Wednesday, May 7, 2014

Haiti 2014: Day 2

On the second day, we didn't have to get up very early unless we wanted breakfast, which is always served at 7 sharp. And I wanted breakfast. So I got up early. Like 5:30 early. The power is almost never on, so we use the generator. Well that morning the battery that the generator powers went dead and they couldn't turn the generator back on until 6 because it is so loud it disturbs the neighbors. That should be the least of my troubles though. There are so many so close to where we were staying that are lying on the hard earth. They never have power. And they don't have a bed to sleep in. I do. And I should be so grateful. But often times, I don't even think about it. I don't even thank the God who gave me the warm bed. I just sleep in it and wish a certain dip wasn't there or that it were a little softer.
Mornings are a great time to read the Bible and write in my journal. Apparently I did a lot of that while I was in Haiti. Apparently I should write a book.

The view of the mountains is only given to the daring few. I must have been one of them.

After breakfast (and a cold shower, which felt really good), this man named Ronald came to sell us the things he made. It got very hot very fast sitting in that sun.

Me, Rose, and Dixie.
Then we headed out to go feed the children at a school.
Gloria, Marie, Ginette (our translator and Haitian friend), Barbara, Elisabeth, Tarnisha, Jenny, Rose, me, Mom, Dixie
The children sitting at their desks. They love their pictures taken!
Serving the food.

Photo by Elisabeth




Ok. So I just want to make an observation: Haitians are BEAUTIFUL!
Photo by Elisabeth

Photo by Elisabeth

Photo by Elisabeth
The children sang for us and it was so sweet I wanted to give them all hugs. So I started with one. And then they all wanted a hug. Before I knew it they were all over me, kissing me, hugging me, and stroking me. They loved my hair. I love it too, so I didn't want them to pull it all out like I thought they might.... haha!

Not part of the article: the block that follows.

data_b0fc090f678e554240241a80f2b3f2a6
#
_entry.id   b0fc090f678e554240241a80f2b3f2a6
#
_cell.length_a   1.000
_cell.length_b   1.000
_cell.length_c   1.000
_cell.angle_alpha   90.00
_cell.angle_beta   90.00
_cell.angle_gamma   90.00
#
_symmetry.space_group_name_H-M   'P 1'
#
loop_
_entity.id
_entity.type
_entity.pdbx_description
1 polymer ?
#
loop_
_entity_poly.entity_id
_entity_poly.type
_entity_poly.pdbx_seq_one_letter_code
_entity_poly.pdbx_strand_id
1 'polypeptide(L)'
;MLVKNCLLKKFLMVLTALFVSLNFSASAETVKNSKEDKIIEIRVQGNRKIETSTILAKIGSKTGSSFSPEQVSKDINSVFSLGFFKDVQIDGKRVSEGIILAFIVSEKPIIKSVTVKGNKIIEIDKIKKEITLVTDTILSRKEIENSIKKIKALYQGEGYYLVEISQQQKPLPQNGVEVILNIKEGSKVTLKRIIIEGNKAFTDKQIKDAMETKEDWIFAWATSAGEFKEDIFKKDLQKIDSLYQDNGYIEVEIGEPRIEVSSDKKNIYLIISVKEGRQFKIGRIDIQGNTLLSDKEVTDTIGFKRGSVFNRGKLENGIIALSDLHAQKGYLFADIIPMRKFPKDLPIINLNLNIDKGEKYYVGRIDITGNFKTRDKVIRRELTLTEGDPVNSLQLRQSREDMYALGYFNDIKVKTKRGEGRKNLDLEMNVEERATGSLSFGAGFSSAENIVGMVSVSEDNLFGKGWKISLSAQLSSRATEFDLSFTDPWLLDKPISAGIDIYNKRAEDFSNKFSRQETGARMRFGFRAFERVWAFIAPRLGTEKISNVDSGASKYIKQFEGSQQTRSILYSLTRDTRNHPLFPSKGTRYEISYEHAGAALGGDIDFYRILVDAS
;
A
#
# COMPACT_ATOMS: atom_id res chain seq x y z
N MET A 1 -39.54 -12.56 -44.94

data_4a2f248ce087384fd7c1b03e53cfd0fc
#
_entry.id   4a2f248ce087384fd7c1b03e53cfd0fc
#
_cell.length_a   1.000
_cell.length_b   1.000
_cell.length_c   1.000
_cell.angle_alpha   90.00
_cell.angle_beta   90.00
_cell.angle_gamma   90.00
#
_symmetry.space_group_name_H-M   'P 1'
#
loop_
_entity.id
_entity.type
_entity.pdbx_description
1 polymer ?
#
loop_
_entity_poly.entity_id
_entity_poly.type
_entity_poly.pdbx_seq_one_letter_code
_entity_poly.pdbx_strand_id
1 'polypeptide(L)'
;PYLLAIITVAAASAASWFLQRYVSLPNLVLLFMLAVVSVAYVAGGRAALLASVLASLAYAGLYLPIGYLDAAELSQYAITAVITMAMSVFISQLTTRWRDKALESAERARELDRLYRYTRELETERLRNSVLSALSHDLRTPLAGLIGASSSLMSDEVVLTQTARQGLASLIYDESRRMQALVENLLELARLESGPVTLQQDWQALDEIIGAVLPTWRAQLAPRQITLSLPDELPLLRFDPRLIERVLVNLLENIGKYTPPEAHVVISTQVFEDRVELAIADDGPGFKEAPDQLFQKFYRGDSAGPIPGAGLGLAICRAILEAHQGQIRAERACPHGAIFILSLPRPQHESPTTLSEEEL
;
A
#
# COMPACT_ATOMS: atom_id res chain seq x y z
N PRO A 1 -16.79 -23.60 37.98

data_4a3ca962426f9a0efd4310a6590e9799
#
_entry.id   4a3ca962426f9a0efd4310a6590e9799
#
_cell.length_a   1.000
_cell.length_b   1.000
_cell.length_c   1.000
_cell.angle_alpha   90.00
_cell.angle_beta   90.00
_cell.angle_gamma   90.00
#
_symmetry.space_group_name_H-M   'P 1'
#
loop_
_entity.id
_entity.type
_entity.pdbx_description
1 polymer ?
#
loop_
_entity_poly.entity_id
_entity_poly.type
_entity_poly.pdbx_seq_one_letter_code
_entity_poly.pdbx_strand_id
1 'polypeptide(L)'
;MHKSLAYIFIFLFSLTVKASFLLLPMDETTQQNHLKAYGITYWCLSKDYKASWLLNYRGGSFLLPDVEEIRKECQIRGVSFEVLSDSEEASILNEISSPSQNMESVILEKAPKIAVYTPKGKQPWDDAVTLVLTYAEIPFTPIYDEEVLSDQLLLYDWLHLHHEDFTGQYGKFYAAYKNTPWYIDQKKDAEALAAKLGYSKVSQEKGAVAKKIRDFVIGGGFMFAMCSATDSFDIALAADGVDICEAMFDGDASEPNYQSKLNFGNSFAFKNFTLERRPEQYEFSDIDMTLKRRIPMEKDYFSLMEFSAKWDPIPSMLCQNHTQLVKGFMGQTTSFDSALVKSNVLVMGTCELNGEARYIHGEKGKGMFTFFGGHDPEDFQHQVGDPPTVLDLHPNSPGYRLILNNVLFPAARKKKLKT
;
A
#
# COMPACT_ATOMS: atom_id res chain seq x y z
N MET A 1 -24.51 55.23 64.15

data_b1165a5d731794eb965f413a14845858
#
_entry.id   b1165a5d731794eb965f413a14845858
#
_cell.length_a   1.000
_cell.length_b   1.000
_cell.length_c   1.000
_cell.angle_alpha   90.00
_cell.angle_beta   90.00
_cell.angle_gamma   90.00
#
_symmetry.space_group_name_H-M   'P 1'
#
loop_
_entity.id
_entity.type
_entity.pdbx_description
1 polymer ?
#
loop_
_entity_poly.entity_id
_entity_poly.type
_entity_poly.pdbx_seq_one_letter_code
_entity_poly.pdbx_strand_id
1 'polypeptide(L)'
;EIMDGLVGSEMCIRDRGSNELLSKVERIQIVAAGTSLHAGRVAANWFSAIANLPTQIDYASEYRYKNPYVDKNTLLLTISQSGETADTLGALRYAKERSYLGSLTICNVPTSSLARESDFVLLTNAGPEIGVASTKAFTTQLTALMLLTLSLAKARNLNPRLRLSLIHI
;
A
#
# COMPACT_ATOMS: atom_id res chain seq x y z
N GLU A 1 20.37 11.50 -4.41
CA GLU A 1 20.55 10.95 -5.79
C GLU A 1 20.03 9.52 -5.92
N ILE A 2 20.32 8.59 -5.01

The high-schoolers were a little more shy.  But very sweet.
It is hard to capture their smiles. It is counter-cultural to smile for a picture. So I caught them unaware.
Everywhere we went, we saw the Haitians carrying stuff on their heads. I wanted to try. I think I'd probably make a mess.

This little guy was about a foot long.

After feeding the kids at the school, we went to Pastor Timothy's orphanage. He gets almost no support from America and not much more from the Haitian people, so his place is very poor. But the children are ADORABLE!

We gave the children all sorts of fun things that they loved and appreciated.

That is Pastor Timothy to the right.


Then we headed over to the HUG (Haiti Under God) orphanage. They showed us their new house, braided our hair, and sang for us. Beautiful girls.
Nahomie, braiding my hair.

Rose and Gardenia.


Elisabeth's hair.
Then we headed back to the guesthouse and ate and relaxed.


3 comments:

  1. You *should* write a book. :) <3 Lovely pictures!

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  2. I agree! I love your pictures and descriptions!

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  3. I love those pictures of those precious children. The 8th picture with the one boy turning around is so adorable. I love your braids too!

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